In this work, the effect of the test configuration and temperature on the mechanical behaviour of cemented carbides (WC-Co) with different carbide grain sizes (dWC
) and cobalt volume fractions (VCo
), implying different binder mean free paths (λCo
), was studied. The mechanical strength was measured at 600 °C with bar-shaped specimens subjected to uniaxial four-point bending (4PB) tests and with disc specimens subjected to biaxial ball-on-three-balls (B3B) tests. The results were analysed within the frame of the Weibull theory and compared with strength measurements performed at room temperature under the same loading conditions. A mechanical degradation greater than 30% was observed when the samples were tested at 600 °C due to oxidation phenomena, but higher Weibull moduli were obtained as a result of narrower defect size distributions. A fractographic analysis was conducted with broken specimens from each test configuration. The number of fragments (Nf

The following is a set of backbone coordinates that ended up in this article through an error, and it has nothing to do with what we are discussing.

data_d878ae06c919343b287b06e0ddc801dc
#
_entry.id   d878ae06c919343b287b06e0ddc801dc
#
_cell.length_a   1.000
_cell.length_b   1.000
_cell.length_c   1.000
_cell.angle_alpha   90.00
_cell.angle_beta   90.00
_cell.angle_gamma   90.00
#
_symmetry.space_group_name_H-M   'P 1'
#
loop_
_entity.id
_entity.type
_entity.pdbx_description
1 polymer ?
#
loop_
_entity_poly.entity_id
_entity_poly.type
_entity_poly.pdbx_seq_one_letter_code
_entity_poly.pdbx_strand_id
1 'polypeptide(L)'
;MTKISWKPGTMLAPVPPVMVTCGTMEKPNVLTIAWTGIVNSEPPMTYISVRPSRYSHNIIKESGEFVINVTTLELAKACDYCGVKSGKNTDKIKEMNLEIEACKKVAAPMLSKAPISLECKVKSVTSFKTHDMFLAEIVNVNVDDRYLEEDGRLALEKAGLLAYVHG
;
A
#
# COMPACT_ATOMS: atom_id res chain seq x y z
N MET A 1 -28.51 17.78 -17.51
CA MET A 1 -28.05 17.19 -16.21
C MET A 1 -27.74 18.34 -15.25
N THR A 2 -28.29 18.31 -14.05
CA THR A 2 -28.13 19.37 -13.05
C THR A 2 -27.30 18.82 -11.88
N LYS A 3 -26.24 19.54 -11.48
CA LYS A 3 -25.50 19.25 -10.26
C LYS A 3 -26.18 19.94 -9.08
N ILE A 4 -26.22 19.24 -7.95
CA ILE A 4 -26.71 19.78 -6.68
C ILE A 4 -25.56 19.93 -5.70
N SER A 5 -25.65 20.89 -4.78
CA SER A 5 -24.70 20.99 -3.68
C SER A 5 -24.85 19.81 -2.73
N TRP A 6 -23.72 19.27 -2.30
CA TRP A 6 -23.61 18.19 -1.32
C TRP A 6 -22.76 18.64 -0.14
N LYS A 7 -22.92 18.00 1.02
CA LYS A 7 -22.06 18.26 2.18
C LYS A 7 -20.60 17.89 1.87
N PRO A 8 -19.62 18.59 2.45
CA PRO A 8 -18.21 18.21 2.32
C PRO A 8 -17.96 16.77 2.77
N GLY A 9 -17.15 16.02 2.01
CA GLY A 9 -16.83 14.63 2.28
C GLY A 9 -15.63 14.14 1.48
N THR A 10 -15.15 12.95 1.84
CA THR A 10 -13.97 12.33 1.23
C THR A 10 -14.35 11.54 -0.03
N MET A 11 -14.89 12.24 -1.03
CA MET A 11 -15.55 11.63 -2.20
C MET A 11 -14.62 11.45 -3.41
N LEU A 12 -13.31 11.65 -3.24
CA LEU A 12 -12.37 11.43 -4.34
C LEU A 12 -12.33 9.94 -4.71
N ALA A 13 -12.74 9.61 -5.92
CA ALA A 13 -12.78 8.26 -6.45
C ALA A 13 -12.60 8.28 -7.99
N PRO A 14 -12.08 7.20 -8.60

) and the macroscopic fracture surface were related to the flexural strength and fracture toughness of WC-Co. For a given number of fragments, higher mechanical strength values were always obtained for WC-Co grades with higher KIc
. The observed differences were discussed based on a linear elastic fracture mechanics (LEFM) model, taking into account the effect of the temperature and microstructure of the cemented carbides on the mechanical strength.
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